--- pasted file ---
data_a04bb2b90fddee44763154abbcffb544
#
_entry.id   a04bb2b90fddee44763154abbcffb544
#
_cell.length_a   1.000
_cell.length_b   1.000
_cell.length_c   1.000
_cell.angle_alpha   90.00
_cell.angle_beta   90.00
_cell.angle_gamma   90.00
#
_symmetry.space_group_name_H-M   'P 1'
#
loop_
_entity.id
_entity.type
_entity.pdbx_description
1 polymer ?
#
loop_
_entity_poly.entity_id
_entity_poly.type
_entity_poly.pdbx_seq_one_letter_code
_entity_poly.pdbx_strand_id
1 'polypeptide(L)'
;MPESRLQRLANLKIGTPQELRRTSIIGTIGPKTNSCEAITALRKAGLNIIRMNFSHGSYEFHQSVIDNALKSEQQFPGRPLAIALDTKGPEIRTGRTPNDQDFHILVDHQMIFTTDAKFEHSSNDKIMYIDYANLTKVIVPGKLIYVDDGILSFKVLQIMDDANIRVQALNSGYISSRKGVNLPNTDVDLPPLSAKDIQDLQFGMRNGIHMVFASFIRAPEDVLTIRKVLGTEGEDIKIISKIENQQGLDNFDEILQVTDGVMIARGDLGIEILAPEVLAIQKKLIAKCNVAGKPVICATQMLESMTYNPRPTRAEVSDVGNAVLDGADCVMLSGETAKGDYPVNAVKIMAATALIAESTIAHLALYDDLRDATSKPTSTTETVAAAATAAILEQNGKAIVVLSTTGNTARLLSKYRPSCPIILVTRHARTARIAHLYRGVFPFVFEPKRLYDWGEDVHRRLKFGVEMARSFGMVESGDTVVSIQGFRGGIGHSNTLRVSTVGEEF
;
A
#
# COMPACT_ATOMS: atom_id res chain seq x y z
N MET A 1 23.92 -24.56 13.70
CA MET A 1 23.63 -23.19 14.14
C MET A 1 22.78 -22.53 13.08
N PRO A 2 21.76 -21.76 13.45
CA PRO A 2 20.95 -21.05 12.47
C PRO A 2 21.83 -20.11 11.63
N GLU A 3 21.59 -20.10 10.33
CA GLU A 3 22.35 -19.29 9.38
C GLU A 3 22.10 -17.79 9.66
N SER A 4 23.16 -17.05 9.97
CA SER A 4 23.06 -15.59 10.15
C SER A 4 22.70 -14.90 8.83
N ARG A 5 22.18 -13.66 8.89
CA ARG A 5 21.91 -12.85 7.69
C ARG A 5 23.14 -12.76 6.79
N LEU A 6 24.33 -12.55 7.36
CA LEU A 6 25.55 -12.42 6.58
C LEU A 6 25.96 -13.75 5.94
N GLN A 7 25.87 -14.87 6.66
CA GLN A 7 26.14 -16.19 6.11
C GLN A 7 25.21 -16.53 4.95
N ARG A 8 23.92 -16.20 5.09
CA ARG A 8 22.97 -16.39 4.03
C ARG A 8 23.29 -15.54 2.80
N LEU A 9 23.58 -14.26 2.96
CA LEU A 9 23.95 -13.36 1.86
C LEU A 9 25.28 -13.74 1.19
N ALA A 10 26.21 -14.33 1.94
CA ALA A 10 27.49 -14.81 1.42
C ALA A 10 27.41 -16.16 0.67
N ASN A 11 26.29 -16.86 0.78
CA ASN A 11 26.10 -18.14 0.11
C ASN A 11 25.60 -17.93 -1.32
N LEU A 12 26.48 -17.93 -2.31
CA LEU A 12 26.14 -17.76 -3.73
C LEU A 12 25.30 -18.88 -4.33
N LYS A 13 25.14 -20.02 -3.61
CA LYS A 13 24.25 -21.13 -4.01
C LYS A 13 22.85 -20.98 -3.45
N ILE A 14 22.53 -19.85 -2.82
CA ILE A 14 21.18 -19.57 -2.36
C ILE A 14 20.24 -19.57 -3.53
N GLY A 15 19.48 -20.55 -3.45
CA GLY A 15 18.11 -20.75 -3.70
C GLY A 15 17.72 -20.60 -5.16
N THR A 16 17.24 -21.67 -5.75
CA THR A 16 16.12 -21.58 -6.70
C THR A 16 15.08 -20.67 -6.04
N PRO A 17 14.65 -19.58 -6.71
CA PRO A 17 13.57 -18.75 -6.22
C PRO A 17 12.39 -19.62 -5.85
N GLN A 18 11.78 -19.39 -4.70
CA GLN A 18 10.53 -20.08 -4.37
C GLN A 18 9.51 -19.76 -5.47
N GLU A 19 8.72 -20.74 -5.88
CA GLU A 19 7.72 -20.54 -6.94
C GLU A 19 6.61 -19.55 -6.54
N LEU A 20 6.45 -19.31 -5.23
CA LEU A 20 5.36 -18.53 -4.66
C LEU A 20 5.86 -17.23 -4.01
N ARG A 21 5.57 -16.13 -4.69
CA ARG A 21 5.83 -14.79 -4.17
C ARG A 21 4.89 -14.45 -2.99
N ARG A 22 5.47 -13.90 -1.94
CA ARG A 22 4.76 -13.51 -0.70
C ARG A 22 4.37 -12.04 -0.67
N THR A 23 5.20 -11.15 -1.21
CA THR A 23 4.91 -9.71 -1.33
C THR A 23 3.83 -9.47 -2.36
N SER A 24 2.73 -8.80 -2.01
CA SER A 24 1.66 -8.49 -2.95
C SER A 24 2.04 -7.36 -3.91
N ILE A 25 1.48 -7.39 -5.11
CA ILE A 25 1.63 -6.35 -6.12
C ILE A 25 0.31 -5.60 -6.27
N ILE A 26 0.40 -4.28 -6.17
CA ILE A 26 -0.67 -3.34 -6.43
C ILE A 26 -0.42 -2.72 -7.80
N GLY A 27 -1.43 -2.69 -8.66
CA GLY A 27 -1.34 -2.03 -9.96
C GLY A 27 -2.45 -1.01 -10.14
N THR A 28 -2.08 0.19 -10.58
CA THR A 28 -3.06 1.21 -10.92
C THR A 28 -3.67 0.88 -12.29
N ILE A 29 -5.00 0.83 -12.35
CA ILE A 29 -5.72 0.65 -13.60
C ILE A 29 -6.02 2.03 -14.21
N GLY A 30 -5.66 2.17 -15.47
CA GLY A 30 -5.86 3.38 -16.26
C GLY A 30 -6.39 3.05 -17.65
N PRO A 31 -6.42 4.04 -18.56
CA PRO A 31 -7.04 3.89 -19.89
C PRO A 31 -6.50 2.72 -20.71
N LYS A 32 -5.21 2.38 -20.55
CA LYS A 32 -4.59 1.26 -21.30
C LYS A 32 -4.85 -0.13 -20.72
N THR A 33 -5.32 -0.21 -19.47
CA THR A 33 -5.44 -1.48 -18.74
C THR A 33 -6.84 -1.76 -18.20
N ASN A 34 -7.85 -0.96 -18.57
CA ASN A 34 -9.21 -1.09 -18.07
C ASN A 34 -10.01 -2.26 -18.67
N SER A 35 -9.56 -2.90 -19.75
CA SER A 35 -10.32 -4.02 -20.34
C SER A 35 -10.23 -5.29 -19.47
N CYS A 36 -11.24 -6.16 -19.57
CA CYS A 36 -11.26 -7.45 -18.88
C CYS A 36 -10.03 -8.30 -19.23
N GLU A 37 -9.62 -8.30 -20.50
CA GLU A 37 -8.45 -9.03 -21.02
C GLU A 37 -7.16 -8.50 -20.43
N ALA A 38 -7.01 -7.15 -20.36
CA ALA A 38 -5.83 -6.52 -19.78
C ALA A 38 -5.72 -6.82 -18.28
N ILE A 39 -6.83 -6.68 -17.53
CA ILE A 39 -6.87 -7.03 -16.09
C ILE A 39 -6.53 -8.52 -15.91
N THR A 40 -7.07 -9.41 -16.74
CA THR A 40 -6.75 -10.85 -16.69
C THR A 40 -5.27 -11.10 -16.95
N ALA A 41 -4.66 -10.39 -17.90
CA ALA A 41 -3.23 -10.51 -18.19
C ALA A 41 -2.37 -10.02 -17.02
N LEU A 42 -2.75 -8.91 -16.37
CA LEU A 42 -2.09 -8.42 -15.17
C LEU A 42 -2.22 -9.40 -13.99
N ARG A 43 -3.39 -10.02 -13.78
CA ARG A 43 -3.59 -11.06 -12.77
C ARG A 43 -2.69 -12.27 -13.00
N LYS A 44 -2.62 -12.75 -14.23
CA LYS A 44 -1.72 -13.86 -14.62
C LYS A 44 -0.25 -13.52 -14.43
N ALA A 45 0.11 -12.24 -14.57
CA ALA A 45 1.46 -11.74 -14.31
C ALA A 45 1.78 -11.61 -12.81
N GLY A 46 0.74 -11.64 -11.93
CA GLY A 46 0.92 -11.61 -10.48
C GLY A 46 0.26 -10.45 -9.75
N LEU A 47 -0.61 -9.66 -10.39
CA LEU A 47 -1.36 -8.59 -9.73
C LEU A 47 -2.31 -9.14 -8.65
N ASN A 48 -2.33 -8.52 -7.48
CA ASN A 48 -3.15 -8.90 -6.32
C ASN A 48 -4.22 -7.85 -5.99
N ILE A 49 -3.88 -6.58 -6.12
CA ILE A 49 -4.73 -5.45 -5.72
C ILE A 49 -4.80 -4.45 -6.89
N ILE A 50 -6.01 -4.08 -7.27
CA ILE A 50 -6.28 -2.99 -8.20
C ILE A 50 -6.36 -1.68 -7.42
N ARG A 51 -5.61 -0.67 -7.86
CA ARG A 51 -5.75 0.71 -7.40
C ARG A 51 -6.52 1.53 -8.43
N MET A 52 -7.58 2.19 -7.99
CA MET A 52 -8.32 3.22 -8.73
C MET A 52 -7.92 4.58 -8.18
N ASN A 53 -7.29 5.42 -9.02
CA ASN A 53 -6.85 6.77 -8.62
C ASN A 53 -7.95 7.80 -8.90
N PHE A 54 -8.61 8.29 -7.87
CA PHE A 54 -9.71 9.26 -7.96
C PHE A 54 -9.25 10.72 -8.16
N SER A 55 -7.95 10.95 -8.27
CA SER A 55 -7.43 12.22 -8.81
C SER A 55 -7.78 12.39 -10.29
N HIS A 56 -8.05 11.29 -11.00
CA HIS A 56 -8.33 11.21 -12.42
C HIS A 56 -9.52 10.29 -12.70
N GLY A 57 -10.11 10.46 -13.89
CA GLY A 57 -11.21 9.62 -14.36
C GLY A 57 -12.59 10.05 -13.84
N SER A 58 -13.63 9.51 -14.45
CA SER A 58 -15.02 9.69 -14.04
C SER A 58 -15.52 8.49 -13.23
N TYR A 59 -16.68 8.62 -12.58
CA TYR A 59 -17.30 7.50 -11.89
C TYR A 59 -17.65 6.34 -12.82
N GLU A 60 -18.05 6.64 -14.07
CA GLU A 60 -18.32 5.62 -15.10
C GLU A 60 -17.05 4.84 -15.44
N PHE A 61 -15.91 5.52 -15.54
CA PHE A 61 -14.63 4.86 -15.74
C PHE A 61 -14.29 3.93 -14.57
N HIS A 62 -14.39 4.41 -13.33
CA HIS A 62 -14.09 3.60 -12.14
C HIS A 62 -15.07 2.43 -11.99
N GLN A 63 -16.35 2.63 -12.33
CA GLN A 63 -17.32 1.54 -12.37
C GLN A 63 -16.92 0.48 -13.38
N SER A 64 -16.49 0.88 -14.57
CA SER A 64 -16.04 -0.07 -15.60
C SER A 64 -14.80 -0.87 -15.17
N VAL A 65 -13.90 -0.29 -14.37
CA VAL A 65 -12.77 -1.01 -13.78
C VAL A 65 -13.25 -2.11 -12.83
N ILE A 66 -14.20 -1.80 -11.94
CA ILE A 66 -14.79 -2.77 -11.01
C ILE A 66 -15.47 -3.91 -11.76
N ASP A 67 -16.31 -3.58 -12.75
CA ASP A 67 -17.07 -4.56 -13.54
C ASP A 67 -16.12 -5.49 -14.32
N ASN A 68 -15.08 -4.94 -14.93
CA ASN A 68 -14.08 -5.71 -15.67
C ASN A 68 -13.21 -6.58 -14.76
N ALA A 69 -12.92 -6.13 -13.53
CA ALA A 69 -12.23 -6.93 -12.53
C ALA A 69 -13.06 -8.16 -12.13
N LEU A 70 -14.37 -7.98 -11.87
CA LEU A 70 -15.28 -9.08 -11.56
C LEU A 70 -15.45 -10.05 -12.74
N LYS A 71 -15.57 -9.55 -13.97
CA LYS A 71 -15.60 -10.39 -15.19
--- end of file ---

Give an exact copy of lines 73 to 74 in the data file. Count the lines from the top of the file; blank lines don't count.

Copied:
N GLY A 15 19.48 -20.55 -3.45
CA GLY A 15 18.11 -20.75 -3.70